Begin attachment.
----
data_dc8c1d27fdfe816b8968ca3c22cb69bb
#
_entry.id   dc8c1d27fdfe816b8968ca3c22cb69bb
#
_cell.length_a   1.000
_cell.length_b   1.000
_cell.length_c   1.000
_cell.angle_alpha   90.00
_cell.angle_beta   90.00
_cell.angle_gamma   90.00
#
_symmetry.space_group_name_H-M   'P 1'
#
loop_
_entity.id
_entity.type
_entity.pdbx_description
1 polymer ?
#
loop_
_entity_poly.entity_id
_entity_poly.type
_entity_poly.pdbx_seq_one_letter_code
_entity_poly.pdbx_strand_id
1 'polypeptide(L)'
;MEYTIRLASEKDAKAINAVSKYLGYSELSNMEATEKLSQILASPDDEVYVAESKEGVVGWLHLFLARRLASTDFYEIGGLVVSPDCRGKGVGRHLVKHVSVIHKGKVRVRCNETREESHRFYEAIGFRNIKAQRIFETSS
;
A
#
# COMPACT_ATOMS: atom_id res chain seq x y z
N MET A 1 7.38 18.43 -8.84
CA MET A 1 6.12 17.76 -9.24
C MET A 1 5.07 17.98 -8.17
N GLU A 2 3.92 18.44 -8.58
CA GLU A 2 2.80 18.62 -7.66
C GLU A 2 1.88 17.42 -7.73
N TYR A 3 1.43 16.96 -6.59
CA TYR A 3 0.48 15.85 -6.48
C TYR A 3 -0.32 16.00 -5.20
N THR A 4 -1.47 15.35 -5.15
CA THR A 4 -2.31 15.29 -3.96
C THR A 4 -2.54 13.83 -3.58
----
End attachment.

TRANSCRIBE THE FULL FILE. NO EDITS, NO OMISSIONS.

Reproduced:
data_dc8c1d27fdfe816b8968ca3c22cb69bb
#
_entry.id   dc8c1d27fdfe816b8968ca3c22cb69bb
#
_cell.length_a   1.000
_cell.length_b   1.000
_cell.length_c   1.000
_cell.angle_alpha   90.00
_cell.angle_beta   90.00
_cell.angle_gamma   90.00
#
_symmetry.space_group_name_H-M   'P 1'
#
loop_
_entity.id
_entity.type
_entity.pdbx_description
1 polymer ?
#
loop_
_entity_poly.entity_id
_entity_poly.type
_entity_poly.pdbx_seq_one_letter_code
_entity_poly.pdbx_strand_id
1 'polypeptide(L)'
;MEYTIRLASEKDAKAINAVSKYLGYSELSNMEATEKLSQILASPDDEVYVAESKEGVVGWLHLFLARRLASTDFYEIGGLVVSPDCRGKGVGRHLVKHVSVIHKGKVRVRCNETREESHRFYEAIGFRNIKAQRIFETSS
;
A
#
# COMPACT_ATOMS: atom_id res chain seq x y z
N MET A 1 7.38 18.43 -8.84
CA MET A 1 6.12 17.76 -9.24
C MET A 1 5.07 17.98 -8.17
N GLU A 2 3.92 18.44 -8.58
CA GLU A 2 2.80 18.62 -7.66
C GLU A 2 1.88 17.42 -7.73
N TYR A 3 1.43 16.96 -6.59
CA TYR A 3 0.48 15.85 -6.48
C TYR A 3 -0.32 16.00 -5.20
N THR A 4 -1.47 15.35 -5.15
CA THR A 4 -2.31 15.29 -3.96
C THR A 4 -2.54 13.83 -3.58